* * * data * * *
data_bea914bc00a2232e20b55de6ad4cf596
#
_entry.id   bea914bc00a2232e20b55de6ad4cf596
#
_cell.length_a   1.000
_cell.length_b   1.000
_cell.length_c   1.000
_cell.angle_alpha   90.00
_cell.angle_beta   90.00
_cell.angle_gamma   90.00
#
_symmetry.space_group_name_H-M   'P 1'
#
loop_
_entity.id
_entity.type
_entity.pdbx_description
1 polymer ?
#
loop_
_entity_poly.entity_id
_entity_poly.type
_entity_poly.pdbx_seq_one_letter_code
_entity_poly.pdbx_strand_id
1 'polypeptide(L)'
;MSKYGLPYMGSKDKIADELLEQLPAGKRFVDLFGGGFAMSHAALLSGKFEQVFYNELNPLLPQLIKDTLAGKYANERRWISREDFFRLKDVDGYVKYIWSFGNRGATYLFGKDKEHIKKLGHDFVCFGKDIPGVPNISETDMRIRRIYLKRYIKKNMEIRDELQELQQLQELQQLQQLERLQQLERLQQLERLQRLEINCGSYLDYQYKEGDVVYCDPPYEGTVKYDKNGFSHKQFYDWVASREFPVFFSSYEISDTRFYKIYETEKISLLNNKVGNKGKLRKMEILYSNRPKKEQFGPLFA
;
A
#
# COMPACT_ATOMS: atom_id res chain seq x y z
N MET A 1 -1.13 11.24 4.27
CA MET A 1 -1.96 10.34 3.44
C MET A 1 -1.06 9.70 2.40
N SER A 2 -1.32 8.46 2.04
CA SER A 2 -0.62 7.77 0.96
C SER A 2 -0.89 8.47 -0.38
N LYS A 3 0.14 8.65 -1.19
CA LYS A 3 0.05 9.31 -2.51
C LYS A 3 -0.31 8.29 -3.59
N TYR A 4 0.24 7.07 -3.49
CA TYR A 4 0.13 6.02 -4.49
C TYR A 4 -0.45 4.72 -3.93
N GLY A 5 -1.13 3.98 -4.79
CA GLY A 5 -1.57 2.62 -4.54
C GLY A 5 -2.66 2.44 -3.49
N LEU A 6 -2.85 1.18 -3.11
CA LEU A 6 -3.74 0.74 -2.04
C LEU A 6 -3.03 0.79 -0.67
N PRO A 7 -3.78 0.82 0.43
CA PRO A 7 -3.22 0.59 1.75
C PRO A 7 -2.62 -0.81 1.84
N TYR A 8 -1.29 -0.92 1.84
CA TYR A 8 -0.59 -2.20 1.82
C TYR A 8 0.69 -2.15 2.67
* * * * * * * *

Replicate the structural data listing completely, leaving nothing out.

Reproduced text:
data_bea914bc00a2232e20b55de6ad4cf596
#
_entry.id   bea914bc00a2232e20b55de6ad4cf596
#
_cell.length_a   1.000
_cell.length_b   1.000
_cell.length_c   1.000
_cell.angle_alpha   90.00
_cell.angle_beta   90.00
_cell.angle_gamma   90.00
#
_symmetry.space_group_name_H-M   'P 1'
#
loop_
_entity.id
_entity.type
_entity.pdbx_description
1 polymer ?
#
loop_
_entity_poly.entity_id
_entity_poly.type
_entity_poly.pdbx_seq_one_letter_code
_entity_poly.pdbx_strand_id
1 'polypeptide(L)'
;MSKYGLPYMGSKDKIADELLEQLPAGKRFVDLFGGGFAMSHAALLSGKFEQVFYNELNPLLPQLIKDTLAGKYANERRWISREDFFRLKDVDGYVKYIWSFGNRGATYLFGKDKEHIKKLGHDFVCFGKDIPGVPNISETDMRIRRIYLKRYIKKNMEIRDELQELQQLQELQQLQQLERLQQLERLQQLERLQRLEINCGSYLDYQYKEGDVVYCDPPYEGTVKYDKNGFSHKQFYDWVASREFPVFFSSYEISDTRFYKIYETEKISLLNNKVGNKGKLRKMEILYSNRPKKEQFGPLFA
;
A
#
# COMPACT_ATOMS: atom_id res chain seq x y z
N MET A 1 -1.13 11.24 4.27
CA MET A 1 -1.96 10.34 3.44
C MET A 1 -1.06 9.70 2.40
N SER A 2 -1.32 8.46 2.04
CA SER A 2 -0.62 7.77 0.96
C SER A 2 -0.89 8.47 -0.38
N LYS A 3 0.14 8.65 -1.19
CA LYS A 3 0.05 9.31 -2.51
C LYS A 3 -0.31 8.29 -3.59
N TYR A 4 0.24 7.07 -3.49
CA TYR A 4 0.13 6.02 -4.49
C TYR A 4 -0.45 4.72 -3.93
N GLY A 5 -1.13 3.98 -4.79
CA GLY A 5 -1.57 2.62 -4.54
C GLY A 5 -2.66 2.44 -3.49
N LEU A 6 -2.85 1.18 -3.11
CA LEU A 6 -3.74 0.74 -2.04
C LEU A 6 -3.03 0.79 -0.67
N PRO A 7 -3.78 0.82 0.43
CA PRO A 7 -3.22 0.59 1.75
C PRO A 7 -2.62 -0.81 1.84
N TYR A 8 -1.29 -0.92 1.84
CA TYR A 8 -0.59 -2.20 1.82
C TYR A 8 0.69 -2.15 2.67